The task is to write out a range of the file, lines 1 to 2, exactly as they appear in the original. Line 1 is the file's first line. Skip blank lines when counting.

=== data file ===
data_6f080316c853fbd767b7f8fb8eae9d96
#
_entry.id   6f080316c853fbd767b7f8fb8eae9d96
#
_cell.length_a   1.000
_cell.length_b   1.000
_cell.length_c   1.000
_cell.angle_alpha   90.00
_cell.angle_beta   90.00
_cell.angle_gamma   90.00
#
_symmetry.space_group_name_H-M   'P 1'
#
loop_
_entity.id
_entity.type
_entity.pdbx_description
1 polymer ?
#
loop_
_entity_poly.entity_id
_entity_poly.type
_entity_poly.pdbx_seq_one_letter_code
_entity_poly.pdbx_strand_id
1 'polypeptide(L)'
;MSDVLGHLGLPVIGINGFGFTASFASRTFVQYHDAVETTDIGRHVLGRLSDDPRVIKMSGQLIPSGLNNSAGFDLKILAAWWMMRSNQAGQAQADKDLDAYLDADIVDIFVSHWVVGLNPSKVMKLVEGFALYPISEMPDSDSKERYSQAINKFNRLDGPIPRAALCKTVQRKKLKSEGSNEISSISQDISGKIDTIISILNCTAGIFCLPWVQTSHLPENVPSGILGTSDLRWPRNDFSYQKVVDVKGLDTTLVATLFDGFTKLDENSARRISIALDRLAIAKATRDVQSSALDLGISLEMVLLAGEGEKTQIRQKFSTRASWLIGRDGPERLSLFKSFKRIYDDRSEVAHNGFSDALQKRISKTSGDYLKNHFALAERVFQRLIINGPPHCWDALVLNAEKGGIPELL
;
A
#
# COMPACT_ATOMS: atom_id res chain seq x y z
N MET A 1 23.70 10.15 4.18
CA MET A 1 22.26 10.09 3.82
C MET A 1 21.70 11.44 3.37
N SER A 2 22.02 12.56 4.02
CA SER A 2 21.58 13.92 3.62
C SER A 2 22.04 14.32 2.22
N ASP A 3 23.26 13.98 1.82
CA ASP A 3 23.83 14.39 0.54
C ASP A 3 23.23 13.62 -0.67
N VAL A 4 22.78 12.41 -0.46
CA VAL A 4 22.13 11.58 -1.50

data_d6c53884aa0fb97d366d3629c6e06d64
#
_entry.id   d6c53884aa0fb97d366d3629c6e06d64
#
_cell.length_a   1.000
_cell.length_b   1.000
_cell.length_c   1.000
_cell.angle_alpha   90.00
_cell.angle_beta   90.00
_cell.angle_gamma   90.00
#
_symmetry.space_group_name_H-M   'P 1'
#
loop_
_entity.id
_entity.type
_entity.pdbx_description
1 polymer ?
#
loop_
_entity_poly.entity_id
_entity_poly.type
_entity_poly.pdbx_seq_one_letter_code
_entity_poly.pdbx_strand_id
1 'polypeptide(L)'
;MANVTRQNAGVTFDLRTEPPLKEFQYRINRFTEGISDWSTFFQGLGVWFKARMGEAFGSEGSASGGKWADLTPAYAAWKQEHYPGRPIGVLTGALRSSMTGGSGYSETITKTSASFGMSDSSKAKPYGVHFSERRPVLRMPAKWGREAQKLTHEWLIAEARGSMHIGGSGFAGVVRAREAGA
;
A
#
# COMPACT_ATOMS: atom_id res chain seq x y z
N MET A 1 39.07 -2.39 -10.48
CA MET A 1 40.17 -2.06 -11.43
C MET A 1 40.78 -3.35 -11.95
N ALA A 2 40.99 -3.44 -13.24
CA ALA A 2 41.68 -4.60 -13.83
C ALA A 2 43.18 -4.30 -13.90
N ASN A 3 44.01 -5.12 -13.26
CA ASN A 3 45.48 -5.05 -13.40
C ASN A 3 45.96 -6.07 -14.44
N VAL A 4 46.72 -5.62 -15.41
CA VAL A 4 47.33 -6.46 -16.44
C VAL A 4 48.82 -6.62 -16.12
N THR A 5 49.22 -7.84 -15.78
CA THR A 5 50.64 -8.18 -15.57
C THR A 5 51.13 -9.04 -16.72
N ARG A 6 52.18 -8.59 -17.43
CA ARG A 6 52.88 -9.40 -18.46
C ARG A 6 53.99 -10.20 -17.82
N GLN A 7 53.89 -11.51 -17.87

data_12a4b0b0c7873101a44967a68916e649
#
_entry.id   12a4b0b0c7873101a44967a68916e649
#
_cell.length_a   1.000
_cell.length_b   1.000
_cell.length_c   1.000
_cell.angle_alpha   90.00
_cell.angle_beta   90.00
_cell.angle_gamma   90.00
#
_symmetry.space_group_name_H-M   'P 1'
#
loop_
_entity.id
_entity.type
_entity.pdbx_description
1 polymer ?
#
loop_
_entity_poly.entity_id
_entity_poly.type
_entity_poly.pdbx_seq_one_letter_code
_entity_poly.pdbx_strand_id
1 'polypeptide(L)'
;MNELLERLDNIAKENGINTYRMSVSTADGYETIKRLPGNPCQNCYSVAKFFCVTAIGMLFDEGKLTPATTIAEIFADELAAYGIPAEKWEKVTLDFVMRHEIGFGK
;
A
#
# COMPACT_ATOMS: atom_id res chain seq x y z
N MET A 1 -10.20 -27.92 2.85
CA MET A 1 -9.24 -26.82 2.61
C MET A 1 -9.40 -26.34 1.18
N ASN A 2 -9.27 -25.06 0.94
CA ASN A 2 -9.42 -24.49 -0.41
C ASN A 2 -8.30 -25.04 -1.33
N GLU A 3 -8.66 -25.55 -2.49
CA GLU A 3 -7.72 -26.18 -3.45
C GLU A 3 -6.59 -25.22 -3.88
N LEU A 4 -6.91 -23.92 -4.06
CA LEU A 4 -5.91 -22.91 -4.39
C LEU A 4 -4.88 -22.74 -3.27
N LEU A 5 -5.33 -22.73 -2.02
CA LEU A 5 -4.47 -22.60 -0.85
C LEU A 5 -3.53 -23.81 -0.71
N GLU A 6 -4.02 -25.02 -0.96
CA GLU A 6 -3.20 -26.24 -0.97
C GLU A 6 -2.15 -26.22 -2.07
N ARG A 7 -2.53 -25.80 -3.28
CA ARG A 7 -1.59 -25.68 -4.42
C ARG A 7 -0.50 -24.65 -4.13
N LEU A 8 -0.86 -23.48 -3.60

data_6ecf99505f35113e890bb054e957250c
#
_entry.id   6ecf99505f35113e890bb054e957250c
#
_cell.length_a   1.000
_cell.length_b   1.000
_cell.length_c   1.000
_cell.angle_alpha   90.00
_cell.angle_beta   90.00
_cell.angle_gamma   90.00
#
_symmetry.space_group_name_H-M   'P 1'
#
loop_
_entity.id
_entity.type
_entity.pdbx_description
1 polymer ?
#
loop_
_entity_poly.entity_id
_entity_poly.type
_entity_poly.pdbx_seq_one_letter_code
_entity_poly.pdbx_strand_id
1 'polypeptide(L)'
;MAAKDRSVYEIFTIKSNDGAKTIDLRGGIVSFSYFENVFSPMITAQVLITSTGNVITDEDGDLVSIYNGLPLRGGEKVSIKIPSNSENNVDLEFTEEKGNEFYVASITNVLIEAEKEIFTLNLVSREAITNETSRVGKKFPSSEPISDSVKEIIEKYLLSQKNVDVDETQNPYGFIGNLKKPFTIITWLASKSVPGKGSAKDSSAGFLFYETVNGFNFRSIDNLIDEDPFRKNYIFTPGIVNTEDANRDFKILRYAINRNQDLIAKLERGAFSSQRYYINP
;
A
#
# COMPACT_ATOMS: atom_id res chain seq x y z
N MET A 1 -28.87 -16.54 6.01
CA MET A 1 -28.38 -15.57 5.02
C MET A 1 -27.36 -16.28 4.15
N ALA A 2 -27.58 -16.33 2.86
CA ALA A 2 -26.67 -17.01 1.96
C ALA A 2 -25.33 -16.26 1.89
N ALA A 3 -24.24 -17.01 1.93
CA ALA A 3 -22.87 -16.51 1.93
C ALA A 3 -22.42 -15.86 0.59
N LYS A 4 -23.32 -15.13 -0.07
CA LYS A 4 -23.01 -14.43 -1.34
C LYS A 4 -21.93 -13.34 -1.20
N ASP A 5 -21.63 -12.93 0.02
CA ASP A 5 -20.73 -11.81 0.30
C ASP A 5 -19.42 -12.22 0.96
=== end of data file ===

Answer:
data_6f080316c853fbd767b7f8fb8eae9d96
#